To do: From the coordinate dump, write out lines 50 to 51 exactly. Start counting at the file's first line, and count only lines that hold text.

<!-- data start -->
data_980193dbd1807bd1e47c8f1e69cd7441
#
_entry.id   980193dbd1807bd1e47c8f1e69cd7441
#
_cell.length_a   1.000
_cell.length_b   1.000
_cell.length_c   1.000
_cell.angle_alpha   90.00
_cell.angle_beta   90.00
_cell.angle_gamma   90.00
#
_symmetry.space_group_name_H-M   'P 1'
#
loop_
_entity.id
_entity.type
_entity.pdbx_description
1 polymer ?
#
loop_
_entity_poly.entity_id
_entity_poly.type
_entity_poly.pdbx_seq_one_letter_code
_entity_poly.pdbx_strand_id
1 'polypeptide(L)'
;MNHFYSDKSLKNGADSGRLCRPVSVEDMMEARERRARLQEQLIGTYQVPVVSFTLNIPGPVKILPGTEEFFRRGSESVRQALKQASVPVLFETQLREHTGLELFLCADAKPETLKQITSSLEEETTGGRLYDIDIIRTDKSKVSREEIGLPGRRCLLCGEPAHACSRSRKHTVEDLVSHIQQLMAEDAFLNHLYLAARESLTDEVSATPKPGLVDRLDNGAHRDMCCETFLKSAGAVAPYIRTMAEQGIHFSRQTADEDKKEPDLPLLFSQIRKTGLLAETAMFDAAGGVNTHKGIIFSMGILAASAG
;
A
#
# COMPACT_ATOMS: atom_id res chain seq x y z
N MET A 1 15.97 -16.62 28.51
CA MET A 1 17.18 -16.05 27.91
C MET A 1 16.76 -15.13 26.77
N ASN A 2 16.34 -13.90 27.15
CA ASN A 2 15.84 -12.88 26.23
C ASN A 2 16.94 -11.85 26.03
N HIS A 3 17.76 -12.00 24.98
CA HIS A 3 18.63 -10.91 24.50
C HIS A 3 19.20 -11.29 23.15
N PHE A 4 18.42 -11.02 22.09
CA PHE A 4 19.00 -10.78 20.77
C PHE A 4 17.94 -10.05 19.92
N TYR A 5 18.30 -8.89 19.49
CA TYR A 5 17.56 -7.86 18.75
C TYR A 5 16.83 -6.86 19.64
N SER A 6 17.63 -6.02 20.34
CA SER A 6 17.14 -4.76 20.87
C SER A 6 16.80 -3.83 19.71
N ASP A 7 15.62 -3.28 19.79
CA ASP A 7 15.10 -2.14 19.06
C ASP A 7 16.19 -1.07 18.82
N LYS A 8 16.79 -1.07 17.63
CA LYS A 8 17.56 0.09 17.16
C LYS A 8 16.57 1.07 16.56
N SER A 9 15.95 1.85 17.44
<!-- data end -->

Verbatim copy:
CA ASP A 7 15.10 -2.14 19.06
C ASP A 7 16.19 -1.07 18.82